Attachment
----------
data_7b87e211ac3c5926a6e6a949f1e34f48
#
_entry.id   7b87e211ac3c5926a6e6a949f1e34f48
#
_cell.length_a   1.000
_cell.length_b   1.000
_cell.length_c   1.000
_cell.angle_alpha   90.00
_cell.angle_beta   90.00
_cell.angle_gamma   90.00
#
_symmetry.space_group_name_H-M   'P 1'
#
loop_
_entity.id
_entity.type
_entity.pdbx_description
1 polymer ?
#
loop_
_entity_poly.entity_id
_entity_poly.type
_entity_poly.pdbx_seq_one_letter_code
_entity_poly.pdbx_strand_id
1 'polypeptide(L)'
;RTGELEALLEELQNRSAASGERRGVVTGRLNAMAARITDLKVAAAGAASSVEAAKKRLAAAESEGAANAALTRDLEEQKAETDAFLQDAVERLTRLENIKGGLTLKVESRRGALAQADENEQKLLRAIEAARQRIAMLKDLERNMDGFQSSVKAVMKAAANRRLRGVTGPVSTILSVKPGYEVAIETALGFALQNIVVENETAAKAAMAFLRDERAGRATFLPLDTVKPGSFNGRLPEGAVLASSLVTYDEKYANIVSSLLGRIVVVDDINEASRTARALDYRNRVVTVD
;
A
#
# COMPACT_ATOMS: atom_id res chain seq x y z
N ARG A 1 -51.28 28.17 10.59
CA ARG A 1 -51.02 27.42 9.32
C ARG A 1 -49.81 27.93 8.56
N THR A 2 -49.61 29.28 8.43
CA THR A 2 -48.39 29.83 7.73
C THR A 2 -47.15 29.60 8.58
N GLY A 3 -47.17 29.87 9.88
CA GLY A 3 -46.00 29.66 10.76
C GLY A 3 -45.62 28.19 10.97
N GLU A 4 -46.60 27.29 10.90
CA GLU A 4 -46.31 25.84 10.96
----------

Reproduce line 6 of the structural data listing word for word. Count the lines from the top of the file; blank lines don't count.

_cell.length_b   1.000